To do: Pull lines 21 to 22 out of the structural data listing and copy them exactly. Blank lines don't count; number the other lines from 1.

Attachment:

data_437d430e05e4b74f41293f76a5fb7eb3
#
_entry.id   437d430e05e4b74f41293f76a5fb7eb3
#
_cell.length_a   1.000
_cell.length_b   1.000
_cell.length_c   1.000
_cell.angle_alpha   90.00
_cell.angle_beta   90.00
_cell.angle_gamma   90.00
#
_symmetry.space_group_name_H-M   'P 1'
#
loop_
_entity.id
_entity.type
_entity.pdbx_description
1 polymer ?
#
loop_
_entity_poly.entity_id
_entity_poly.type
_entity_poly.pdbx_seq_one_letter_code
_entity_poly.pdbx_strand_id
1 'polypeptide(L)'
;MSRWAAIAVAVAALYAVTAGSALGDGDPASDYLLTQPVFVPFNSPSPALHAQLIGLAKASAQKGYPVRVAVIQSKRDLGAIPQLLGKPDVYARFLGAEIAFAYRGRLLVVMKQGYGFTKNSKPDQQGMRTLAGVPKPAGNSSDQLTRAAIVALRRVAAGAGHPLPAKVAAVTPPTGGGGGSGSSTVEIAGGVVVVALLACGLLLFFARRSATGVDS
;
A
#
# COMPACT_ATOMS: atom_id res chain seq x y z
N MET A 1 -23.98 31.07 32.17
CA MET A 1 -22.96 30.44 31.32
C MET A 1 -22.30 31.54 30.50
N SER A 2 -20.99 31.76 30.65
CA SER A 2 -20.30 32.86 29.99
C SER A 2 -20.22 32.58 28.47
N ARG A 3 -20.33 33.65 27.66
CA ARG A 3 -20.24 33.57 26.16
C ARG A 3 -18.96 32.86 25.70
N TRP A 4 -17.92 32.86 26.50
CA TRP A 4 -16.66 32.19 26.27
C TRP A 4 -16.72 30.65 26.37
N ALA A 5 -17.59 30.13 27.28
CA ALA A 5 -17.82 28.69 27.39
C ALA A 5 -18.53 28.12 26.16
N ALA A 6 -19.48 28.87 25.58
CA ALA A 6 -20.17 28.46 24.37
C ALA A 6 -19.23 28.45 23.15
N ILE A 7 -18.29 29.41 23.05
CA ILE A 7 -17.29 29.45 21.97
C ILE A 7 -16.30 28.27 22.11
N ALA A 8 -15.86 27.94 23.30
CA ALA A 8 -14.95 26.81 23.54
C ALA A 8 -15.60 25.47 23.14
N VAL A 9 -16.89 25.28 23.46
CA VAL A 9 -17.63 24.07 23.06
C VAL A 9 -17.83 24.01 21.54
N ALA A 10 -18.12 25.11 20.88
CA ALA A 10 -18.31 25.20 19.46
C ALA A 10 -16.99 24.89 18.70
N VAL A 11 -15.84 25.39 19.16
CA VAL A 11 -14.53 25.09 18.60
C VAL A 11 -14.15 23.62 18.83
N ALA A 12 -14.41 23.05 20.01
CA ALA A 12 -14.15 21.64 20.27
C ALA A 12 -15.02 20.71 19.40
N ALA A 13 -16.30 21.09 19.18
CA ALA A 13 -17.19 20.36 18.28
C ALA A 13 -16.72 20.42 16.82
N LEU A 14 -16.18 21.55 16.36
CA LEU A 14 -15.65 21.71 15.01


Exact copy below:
_entity_poly.entity_id
_entity_poly.type